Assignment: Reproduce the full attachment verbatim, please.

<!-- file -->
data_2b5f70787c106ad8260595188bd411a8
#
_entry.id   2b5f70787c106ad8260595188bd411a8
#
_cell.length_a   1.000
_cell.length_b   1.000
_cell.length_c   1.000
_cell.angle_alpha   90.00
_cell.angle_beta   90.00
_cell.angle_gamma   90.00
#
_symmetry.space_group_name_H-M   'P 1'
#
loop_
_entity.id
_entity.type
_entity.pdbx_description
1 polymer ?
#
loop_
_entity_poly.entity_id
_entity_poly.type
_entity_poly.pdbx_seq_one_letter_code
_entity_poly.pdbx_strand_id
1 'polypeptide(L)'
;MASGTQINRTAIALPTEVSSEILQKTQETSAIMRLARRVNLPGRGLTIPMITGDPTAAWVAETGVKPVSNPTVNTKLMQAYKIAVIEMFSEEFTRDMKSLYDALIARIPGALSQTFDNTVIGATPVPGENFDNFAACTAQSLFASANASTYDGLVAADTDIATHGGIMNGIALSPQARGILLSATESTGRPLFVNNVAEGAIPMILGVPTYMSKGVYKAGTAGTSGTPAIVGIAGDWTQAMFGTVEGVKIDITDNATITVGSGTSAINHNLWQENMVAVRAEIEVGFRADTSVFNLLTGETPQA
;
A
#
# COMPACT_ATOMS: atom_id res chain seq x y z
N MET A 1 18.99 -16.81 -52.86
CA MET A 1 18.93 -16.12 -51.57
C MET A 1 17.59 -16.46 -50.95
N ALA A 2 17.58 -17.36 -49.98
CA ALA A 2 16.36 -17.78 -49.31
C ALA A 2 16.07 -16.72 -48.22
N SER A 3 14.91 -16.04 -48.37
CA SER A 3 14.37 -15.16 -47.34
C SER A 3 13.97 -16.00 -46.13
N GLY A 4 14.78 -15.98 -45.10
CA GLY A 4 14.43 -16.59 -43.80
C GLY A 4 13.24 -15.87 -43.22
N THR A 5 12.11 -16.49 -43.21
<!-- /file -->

data_2b5f70787c106ad8260595188bd411a8
#
_entry.id   2b5f70787c106ad8260595188bd411a8
#
_cell.length_a   1.000
_cell.length_b   1.000
_cell.length_c   1.000
_cell.angle_alpha   90.00
_cell.angle_beta   90.00
_cell.angle_gamma   90.00
#
_symmetry.space_group_name_H-M   'P 1'
#
loop_
_entity.id
_entity.type
_entity.pdbx_description
1 polymer ?
#
loop_
_entity_poly.entity_id
_entity_poly.type
_entity_poly.pdbx_seq_one_letter_code
_entity_poly.pdbx_strand_id
1 'polypeptide(L)'
;MASGTQINRTAIALPTEVSSEILQKTQETSAIMRLARRVNLPGRGLTIPMITGDPTAAWVAETGVKPVSNPTVNTKLMQAYKIAVIEMFSEEFTRDMKSLYDALIARIPGALSQTFDNTVIGATPVPGENFDNFAACTAQSLFASANASTYDGLVAADTDIATHGGIMNGIALSPQARGILLSATESTGRPLFVNNVAEGAIPMILGVPTYMSKGVYKAGTAGTSGTPAIVGIAGDWTQAMFGTVEGVKIDITDNATITVGSGTSAINHNLWQENMVAVRAEIEVGFRADTSVFNLLTGETPQA
;
A
#
# COMPACT_ATOMS: atom_id res chain seq x y z
N MET A 1 18.99 -16.81 -52.86
CA MET A 1 18.93 -16.12 -51.57
C MET A 1 17.59 -16.46 -50.95
N ALA A 2 17.58 -17.36 -49.98
CA ALA A 2 16.36 -17.78 -49.31
C ALA A 2 16.07 -16.72 -48.22
N SER A 3 14.91 -16.04 -48.37
CA SER A 3 14.37 -15.16 -47.34
C SER A 3 13.97 -16.00 -46.13
N GLY A 4 14.78 -15.98 -45.10
CA GLY A 4 14.43 -16.59 -43.80
C GLY A 4 13.24 -15.87 -43.22
N THR A 5 12.11 -16.49 -43.21